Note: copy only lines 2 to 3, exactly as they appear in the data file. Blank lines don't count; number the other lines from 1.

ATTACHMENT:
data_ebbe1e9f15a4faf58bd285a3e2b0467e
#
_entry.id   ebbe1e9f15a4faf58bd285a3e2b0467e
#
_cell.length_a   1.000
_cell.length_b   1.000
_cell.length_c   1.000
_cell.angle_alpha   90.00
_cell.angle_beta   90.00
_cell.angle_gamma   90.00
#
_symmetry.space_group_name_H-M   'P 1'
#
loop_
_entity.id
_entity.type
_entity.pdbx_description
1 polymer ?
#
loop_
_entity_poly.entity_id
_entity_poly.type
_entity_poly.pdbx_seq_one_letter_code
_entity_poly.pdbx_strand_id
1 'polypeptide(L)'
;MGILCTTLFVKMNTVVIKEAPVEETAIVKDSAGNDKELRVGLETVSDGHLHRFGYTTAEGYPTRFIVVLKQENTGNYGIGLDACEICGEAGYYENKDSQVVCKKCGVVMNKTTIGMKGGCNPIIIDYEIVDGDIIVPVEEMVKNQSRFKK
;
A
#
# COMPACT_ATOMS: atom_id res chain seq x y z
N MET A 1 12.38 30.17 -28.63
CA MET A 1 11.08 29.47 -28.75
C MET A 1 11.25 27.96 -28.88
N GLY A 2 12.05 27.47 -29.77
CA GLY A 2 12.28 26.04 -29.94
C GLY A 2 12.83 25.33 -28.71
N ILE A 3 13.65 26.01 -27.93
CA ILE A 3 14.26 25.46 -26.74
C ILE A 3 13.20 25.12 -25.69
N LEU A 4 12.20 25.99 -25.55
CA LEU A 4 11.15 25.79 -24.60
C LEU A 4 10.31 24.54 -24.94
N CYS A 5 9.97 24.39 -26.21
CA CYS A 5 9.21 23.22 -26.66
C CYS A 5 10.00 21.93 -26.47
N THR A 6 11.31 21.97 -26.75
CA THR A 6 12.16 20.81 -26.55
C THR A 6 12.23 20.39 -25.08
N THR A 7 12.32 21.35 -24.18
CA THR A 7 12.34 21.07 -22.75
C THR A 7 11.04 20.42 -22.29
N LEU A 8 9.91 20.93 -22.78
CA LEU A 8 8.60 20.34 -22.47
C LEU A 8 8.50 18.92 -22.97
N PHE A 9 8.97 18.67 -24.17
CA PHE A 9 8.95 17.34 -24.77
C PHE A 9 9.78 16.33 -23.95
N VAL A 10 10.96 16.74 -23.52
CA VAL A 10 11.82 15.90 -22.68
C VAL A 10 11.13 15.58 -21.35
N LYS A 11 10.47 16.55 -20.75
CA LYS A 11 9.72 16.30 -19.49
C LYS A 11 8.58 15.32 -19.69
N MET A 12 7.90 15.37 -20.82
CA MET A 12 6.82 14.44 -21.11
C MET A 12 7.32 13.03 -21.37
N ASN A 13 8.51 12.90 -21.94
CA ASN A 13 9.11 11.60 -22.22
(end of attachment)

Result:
#
_entry.id   ebbe1e9f15a4faf58bd285a3e2b0467e